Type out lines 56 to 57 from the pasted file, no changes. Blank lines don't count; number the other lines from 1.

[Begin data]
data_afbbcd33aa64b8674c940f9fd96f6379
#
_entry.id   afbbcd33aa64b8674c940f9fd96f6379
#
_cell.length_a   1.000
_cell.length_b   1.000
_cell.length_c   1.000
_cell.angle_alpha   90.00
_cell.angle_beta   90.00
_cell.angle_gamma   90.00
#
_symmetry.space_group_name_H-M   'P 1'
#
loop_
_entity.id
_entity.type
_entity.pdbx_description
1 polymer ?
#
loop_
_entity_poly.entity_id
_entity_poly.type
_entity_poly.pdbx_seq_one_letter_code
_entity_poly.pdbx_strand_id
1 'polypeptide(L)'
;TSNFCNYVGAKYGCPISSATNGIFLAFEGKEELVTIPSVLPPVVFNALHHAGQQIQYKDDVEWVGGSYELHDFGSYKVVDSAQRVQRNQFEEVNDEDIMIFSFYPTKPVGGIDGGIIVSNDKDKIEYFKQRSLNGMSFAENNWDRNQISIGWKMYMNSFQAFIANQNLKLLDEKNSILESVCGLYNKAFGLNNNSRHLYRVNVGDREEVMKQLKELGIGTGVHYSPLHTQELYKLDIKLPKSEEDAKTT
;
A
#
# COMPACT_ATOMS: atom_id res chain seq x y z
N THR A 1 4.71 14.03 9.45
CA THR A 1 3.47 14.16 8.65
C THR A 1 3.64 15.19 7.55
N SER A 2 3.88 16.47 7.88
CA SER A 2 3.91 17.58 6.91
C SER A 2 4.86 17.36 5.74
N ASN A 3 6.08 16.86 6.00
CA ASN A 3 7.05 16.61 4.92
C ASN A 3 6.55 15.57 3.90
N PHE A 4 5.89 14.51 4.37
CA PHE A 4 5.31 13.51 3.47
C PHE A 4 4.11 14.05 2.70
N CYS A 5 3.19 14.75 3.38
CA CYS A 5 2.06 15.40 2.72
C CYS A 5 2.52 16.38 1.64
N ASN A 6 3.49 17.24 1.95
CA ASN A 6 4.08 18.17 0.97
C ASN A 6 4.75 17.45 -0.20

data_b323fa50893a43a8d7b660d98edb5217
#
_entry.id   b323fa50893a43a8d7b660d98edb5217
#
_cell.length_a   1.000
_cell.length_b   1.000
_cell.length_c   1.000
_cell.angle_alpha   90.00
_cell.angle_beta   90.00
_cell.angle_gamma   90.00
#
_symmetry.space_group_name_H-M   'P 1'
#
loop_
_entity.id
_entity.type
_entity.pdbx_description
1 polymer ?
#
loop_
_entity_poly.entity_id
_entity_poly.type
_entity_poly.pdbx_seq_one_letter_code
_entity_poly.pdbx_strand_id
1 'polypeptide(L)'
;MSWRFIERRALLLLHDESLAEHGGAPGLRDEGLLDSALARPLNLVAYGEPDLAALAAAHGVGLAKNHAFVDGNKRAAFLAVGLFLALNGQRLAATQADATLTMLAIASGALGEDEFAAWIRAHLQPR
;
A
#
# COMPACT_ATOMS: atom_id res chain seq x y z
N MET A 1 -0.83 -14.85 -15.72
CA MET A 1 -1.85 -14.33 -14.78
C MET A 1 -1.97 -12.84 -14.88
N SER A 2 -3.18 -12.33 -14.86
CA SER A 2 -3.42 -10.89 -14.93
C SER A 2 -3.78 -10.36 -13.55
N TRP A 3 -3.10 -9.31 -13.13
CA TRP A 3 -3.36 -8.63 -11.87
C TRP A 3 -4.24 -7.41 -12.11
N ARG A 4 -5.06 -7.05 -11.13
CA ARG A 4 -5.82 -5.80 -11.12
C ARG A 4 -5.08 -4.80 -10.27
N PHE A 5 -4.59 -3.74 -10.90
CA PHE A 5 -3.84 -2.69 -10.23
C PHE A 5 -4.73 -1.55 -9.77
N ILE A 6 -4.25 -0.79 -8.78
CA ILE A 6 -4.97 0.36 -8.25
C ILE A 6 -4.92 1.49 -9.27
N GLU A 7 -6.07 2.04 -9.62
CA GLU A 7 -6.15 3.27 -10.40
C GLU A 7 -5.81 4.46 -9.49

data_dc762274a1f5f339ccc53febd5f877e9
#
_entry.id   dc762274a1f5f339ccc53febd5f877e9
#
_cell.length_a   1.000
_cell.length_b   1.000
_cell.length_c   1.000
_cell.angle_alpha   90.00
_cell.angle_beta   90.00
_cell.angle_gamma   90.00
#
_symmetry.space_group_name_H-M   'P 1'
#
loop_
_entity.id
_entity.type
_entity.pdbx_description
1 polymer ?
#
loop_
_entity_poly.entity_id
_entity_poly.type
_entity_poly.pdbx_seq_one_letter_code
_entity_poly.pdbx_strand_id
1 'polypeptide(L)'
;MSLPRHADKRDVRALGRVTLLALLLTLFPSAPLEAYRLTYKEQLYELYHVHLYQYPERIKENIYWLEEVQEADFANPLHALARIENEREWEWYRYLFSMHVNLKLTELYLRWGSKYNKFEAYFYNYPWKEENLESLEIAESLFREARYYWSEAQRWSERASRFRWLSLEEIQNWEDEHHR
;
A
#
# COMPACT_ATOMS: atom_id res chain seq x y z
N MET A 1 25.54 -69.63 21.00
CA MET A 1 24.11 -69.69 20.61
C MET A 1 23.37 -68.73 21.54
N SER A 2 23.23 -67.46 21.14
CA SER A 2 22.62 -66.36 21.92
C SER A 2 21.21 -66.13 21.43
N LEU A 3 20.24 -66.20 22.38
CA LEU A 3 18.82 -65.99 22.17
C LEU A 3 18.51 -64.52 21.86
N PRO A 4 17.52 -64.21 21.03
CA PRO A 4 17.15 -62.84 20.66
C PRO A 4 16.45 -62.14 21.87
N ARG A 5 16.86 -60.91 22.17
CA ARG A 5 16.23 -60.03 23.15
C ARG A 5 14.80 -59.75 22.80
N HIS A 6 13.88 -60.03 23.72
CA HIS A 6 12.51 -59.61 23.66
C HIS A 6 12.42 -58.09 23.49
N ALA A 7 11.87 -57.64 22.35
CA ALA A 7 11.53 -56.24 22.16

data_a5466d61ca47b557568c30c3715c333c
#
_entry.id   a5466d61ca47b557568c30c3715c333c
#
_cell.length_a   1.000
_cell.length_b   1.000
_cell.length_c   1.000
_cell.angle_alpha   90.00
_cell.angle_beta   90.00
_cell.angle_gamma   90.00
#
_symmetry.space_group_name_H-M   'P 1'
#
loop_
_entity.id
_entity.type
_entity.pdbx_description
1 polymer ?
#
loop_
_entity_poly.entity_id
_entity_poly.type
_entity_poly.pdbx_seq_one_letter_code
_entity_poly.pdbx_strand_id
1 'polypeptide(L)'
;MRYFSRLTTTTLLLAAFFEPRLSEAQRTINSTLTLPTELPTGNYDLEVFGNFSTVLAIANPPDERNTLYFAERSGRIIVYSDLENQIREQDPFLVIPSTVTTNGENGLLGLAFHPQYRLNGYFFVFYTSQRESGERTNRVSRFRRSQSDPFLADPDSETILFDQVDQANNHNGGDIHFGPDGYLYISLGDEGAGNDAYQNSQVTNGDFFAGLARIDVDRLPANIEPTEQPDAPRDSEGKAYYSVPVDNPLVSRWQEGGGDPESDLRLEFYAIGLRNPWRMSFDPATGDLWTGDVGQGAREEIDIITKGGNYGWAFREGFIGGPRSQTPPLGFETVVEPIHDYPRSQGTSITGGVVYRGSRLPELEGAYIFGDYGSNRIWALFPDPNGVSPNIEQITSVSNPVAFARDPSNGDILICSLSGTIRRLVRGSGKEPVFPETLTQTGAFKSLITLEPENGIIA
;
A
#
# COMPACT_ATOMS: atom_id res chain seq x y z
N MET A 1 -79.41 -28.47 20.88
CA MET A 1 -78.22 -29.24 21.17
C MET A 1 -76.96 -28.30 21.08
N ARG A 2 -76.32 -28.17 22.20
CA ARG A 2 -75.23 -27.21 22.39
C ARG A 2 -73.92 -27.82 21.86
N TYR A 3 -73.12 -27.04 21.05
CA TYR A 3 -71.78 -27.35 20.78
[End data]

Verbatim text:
_cell.angle_alpha   90.00
_cell.angle_beta   90.00